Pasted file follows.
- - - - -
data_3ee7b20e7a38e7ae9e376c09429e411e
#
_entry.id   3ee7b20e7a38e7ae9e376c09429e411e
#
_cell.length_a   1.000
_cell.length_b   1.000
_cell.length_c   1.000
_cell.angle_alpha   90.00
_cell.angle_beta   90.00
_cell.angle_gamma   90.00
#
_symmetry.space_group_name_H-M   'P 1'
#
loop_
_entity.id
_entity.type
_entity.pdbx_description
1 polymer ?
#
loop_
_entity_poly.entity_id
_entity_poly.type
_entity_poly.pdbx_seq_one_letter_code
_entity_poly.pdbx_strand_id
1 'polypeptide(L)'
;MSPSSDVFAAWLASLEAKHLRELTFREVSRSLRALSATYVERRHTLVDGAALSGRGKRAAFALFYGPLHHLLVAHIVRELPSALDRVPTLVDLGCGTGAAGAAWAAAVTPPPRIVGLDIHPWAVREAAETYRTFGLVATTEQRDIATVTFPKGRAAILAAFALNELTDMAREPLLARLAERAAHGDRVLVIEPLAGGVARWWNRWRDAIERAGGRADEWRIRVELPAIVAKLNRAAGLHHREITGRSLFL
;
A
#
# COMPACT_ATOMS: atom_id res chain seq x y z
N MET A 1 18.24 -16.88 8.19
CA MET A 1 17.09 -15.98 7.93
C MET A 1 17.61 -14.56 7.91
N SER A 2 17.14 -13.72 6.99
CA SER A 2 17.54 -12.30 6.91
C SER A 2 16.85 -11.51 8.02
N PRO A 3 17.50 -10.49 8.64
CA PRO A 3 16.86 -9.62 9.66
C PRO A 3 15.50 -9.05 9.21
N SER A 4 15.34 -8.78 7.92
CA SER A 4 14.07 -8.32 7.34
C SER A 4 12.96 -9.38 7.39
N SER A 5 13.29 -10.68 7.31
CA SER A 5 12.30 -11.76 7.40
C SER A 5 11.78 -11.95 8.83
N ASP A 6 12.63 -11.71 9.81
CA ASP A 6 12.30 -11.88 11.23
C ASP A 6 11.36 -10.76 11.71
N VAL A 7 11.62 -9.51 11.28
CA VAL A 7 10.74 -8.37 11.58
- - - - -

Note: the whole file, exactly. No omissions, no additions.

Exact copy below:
data_3ee7b20e7a38e7ae9e376c09429e411e
#
_entry.id   3ee7b20e7a38e7ae9e376c09429e411e
#
_cell.length_a   1.000
_cell.length_b   1.000
_cell.length_c   1.000
_cell.angle_alpha   90.00
_cell.angle_beta   90.00
_cell.angle_gamma   90.00
#
_symmetry.space_group_name_H-M   'P 1'
#
loop_
_entity.id
_entity.type
_entity.pdbx_description
1 polymer ?
#
loop_
_entity_poly.entity_id
_entity_poly.type
_entity_poly.pdbx_seq_one_letter_code
_entity_poly.pdbx_strand_id
1 'polypeptide(L)'
;MSPSSDVFAAWLASLEAKHLRELTFREVSRSLRALSATYVERRHTLVDGAALSGRGKRAAFALFYGPLHHLLVAHIVRELPSALDRVPTLVDLGCGTGAAGAAWAAAVTPPPRIVGLDIHPWAVREAAETYRTFGLVATTEQRDIATVTFPKGRAAILAAFALNELTDMAREPLLARLAERAAHGDRVLVIEPLAGGVARWWNRWRDAIERAGGRADEWRIRVELPAIVAKLNRAAGLHHREITGRSLFL
;
A
#
# COMPACT_ATOMS: atom_id res chain seq x y z
N MET A 1 18.24 -16.88 8.19
CA MET A 1 17.09 -15.98 7.93
C MET A 1 17.61 -14.56 7.91
N SER A 2 17.14 -13.72 6.99
CA SER A 2 17.54 -12.30 6.91
C SER A 2 16.85 -11.51 8.02
N PRO A 3 17.50 -10.49 8.64
CA PRO A 3 16.86 -9.62 9.66
C PRO A 3 15.50 -9.05 9.21
N SER A 4 15.34 -8.78 7.92
CA SER A 4 14.07 -8.32 7.34
C SER A 4 12.96 -9.38 7.39
N SER A 5 13.29 -10.68 7.31
CA SER A 5 12.30 -11.76 7.40
C SER A 5 11.78 -11.95 8.83
N ASP A 6 12.63 -11.71 9.81
CA ASP A 6 12.30 -11.88 11.23
C ASP A 6 11.36 -10.76 11.71
N VAL A 7 11.62 -9.51 11.28
CA VAL A 7 10.74 -8.37 11.58